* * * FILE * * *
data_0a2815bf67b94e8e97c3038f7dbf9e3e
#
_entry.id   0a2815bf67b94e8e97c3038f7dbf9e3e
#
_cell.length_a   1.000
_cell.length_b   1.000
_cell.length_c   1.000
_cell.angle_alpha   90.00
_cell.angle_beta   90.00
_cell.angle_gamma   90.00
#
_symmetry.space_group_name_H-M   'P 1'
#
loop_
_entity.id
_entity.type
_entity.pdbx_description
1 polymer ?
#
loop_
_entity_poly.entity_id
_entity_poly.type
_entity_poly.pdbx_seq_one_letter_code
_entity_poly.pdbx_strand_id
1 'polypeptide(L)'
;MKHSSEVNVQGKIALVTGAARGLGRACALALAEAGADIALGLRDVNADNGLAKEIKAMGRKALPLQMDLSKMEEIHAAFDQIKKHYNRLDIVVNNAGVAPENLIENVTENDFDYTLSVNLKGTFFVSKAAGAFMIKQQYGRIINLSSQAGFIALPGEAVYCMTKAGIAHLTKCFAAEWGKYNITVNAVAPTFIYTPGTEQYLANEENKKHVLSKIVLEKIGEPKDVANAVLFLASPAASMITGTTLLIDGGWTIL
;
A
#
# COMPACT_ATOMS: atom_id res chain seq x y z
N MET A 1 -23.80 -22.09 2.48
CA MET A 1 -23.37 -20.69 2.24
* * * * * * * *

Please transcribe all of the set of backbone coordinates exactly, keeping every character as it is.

data_0a2815bf67b94e8e97c3038f7dbf9e3e
#
_entry.id   0a2815bf67b94e8e97c3038f7dbf9e3e
#
_cell.length_a   1.000
_cell.length_b   1.000
_cell.length_c   1.000
_cell.angle_alpha   90.00
_cell.angle_beta   90.00
_cell.angle_gamma   90.00
#
_symmetry.space_group_name_H-M   'P 1'
#
loop_
_entity.id
_entity.type
_entity.pdbx_description
1 polymer ?
#
loop_
_entity_poly.entity_id
_entity_poly.type
_entity_poly.pdbx_seq_one_letter_code
_entity_poly.pdbx_strand_id
1 'polypeptide(L)'
;MKHSSEVNVQGKIALVTGAARGLGRACALALAEAGADIALGLRDVNADNGLAKEIKAMGRKALPLQMDLSKMEEIHAAFDQIKKHYNRLDIVVNNAGVAPENLIENVTENDFDYTLSVNLKGTFFVSKAAGAFMIKQQYGRIINLSSQAGFIALPGEAVYCMTKAGIAHLTKCFAAEWGKYNITVNAVAPTFIYTPGTEQYLANEENKKHVLSKIVLEKIGEPKDVANAVLFLASPAASMITGTTLLIDGGWTIL
;
A
#
# COMPACT_ATOMS: atom_id res chain seq x y z
N MET A 1 -23.80 -22.09 2.48
CA MET A 1 -23.37 -20.69 2.24